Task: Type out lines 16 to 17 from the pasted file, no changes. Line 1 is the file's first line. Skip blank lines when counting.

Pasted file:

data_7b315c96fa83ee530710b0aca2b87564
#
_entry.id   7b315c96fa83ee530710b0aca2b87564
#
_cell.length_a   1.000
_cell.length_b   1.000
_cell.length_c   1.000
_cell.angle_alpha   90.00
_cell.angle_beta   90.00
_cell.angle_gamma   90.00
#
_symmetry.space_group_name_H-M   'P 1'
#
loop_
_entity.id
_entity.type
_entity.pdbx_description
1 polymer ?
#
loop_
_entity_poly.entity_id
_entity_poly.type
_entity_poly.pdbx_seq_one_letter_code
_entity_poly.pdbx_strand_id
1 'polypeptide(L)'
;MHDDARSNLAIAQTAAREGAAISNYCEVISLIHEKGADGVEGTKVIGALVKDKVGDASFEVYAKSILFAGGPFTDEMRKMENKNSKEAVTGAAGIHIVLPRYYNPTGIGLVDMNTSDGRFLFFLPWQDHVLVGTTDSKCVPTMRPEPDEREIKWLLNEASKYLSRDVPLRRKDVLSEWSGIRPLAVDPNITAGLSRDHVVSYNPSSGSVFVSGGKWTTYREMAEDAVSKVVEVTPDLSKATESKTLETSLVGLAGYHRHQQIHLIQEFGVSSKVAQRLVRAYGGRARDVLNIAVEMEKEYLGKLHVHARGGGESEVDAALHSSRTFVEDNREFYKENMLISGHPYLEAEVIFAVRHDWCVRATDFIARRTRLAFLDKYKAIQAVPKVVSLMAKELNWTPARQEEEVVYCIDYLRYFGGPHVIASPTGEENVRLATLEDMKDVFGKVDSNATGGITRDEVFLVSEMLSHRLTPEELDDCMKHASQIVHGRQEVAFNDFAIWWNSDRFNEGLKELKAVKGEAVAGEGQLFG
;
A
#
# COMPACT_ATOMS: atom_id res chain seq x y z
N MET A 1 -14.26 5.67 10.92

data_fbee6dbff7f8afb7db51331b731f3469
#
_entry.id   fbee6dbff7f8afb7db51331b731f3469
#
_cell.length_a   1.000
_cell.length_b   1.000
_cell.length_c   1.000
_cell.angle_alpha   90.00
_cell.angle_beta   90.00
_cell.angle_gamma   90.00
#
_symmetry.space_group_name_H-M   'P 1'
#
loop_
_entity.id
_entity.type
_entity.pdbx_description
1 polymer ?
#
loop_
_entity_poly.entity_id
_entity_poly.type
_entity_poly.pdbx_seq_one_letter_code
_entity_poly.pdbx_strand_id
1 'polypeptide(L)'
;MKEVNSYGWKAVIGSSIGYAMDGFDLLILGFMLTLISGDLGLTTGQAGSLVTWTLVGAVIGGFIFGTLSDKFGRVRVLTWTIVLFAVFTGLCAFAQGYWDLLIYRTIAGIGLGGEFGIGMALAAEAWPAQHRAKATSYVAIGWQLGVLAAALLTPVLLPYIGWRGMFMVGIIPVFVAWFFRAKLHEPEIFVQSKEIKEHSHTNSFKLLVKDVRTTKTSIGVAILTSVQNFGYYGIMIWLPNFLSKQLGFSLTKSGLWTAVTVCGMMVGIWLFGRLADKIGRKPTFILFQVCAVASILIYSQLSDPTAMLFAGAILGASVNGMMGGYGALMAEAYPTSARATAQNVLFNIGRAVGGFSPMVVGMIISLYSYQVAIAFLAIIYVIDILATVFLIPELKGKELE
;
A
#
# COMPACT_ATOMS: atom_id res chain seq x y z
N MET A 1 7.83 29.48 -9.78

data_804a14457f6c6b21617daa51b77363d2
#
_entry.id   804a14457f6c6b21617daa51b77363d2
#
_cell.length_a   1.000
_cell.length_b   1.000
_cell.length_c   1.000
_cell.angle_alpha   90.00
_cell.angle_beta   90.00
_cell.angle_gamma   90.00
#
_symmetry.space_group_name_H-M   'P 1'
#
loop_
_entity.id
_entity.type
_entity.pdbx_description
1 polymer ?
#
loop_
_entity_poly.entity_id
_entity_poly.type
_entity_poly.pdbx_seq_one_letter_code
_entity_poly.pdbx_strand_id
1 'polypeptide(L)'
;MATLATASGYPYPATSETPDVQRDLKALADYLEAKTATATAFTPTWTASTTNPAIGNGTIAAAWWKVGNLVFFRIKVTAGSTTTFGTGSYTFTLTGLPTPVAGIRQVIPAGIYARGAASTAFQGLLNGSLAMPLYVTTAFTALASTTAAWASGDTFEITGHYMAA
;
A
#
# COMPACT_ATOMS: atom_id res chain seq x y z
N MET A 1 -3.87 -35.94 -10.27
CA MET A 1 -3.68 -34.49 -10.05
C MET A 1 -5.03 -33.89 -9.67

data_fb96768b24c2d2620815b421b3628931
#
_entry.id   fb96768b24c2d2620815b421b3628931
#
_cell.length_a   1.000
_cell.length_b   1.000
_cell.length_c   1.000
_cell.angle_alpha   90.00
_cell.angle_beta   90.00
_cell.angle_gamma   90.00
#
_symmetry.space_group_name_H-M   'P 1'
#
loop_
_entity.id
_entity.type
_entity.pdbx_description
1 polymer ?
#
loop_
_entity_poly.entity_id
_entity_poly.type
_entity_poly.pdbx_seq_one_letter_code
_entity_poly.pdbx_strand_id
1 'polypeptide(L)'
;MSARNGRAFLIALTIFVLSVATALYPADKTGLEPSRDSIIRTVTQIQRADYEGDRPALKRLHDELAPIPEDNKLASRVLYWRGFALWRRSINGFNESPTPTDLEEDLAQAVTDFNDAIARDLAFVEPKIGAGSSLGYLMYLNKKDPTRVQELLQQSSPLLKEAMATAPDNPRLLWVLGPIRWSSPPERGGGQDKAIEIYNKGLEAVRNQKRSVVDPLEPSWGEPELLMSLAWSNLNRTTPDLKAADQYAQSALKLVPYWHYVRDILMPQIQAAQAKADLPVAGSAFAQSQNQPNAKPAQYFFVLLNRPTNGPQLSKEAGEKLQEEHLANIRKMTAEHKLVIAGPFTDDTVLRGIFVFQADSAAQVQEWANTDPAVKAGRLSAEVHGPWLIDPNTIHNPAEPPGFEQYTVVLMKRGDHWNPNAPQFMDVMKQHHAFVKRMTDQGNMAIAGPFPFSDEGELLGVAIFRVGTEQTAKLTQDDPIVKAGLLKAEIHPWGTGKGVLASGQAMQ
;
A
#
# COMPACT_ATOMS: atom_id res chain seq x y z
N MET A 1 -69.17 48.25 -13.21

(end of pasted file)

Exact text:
_entity.type
_entity.pdbx_description